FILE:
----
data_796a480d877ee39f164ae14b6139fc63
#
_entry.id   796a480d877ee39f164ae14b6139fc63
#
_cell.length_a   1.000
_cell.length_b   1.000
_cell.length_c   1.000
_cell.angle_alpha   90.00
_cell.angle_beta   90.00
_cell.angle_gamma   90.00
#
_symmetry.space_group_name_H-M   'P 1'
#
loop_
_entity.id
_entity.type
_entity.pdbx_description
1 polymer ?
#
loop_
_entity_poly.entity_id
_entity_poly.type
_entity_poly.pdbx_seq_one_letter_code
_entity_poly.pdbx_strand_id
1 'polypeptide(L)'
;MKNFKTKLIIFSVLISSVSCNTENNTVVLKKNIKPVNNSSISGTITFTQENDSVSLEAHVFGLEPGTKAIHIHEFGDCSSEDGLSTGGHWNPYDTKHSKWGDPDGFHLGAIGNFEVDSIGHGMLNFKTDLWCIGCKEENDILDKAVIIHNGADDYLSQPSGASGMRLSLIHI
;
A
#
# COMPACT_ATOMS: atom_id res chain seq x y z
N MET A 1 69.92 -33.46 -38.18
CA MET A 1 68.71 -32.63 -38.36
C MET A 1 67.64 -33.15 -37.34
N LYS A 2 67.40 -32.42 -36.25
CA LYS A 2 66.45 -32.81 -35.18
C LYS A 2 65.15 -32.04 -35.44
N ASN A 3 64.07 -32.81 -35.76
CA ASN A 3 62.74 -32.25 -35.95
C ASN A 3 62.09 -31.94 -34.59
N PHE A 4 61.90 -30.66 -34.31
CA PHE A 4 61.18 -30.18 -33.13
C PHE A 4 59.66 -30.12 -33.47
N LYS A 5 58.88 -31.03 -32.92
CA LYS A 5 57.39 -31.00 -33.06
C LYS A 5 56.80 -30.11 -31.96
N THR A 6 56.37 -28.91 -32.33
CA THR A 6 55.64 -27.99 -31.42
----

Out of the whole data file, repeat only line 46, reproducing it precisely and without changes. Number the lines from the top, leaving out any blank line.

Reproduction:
N THR A 6 56.37 -28.91 -32.33